Sir David Attenborough believes there is ‘very convincing’ evidence that yetis exist.
Speaking on Friday Night With Jonathan Ross, the revered wildlife expert said: ‘I’m baffled by the Abominable Snowman – very convincing footprints have been found at 19,000ft.
‘No-one does that for a joke. I think it’s unanswered.’
The yeti is an ape-like creature said to inhabit the Himalayan region of Nepal and Tibet.
A photograph of a mysterious footprint, rumoured to be that of the yeti was taken in the Menlung Basin in the Himalayas in 1951.
A team of mountaineers travelled to the region on a reconnaissance mission before attempting to conquer Everest for the first time, a feat achieved two years later.
Eric Shipton recorded the footprint, and Tom Bourdillon, passing on the evidence to his friend Michael Davies, wrote: ‘Dear Mick, Here are the footprint photos: sorry for the delay. We came across them on a high pass on the Nepal-Tibet watershed during the 1951 Everest expedition.
‘They seemed to have come over a secondary pass at about 19,500 ft, down to 19,000 ft where we first saw them, and then went on down the glacier.’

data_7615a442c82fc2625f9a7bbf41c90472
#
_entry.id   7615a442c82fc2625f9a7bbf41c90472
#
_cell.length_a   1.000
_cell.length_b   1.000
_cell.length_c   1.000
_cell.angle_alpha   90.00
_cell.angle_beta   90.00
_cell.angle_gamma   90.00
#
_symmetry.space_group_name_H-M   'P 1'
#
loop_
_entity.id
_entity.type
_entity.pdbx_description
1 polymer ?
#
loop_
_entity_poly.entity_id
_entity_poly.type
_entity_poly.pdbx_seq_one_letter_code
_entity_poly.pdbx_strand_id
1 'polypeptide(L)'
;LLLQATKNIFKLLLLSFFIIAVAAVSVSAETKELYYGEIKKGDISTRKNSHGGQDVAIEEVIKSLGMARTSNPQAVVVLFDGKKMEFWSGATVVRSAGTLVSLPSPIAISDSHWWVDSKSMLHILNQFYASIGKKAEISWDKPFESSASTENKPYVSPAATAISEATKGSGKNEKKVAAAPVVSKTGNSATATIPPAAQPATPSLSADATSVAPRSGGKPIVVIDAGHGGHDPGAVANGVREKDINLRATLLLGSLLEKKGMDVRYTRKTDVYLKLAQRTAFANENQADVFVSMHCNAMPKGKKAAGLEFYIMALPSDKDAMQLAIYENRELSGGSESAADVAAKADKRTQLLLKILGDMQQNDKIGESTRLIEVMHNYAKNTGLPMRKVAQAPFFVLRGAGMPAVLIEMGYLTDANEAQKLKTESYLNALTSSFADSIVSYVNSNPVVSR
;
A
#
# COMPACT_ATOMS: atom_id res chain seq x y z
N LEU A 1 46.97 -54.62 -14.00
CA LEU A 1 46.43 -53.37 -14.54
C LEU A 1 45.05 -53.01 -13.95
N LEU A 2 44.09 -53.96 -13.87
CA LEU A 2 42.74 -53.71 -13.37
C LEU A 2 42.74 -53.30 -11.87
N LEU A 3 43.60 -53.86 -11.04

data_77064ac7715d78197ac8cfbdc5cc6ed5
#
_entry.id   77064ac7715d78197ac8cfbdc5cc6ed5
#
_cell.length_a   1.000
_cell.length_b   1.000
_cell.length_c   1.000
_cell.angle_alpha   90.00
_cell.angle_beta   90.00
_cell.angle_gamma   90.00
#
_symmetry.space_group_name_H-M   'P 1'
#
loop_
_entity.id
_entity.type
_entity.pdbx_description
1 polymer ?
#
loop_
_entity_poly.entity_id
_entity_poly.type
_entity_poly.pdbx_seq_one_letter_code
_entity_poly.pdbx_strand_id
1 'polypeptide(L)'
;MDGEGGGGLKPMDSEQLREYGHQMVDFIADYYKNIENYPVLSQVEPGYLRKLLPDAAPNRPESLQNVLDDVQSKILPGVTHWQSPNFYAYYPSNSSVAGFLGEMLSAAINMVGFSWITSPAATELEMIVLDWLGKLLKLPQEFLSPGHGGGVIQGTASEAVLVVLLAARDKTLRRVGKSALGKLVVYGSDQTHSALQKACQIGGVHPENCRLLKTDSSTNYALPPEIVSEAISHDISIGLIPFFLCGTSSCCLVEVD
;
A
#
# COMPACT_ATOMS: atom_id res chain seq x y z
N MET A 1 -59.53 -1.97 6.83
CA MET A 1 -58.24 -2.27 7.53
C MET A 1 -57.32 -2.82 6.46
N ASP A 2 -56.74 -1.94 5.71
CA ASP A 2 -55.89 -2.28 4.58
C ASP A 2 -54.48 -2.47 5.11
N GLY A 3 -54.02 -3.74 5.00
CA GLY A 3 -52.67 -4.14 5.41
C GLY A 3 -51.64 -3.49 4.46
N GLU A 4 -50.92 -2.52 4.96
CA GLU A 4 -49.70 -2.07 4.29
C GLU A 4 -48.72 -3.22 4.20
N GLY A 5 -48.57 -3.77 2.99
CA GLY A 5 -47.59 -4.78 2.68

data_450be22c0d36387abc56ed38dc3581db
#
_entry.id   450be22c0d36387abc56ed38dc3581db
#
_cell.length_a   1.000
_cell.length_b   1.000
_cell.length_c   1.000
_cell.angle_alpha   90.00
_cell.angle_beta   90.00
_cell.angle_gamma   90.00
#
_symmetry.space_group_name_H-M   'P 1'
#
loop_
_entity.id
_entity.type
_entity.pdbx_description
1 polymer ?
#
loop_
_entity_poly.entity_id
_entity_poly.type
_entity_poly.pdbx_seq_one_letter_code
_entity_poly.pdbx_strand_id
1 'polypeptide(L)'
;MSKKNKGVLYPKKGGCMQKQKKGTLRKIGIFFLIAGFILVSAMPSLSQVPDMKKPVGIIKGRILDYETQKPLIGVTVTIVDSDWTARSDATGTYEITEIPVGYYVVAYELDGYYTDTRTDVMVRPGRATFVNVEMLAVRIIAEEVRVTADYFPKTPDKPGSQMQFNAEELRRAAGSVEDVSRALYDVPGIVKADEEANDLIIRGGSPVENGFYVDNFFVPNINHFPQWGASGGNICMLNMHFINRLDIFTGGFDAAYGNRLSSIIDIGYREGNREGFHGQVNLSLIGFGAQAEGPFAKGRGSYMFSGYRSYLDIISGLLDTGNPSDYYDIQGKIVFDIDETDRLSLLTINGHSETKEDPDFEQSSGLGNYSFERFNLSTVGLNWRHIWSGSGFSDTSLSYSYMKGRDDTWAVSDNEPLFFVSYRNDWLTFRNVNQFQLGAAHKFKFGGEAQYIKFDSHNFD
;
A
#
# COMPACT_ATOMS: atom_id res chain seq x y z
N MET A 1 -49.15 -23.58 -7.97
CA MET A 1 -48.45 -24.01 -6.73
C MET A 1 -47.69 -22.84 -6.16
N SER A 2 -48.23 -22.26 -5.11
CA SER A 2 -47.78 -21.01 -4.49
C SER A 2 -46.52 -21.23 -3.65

In 1954, the Daily Mail reported the discovery of hair specimens from what was said to be the scalp of a yeti.
Professor Frederick Woods Jones, an expert in human and comparative anatomy, failed to reach a conclusion, but said the dark brown hair was not from a bear or an anthropoid (manlike) ape.
Yeti? The footprint spotted by Eric Shipton
Alleged sightings and debate has continued through the decades – but so far no-one has been able to produce a clear, definitive photograph of the world’s most elusive being.
Tibetan folklore has it that the yeti is nocturnal, whistles, and can kill with a single punch.
Investigators believe that at least two types of yeti exist: the dzu-teh (‘big thing’), which is 7ft-8ft tall, and the nich-teh, which is 5ft-6ft.
Fur blur: A recent sketch of the Yeti thought to be prowling around the Himalayas
Sir David also spoke about not being able to halt climate change.
He said: ‘We can never go back, there’s no doubt about that… it’s the speed at which we’re changing.
‘Before, it was thousands of years and now it’s decades… but we can slow down the rate at which we change.’Sarah Nelson
The Daily Mail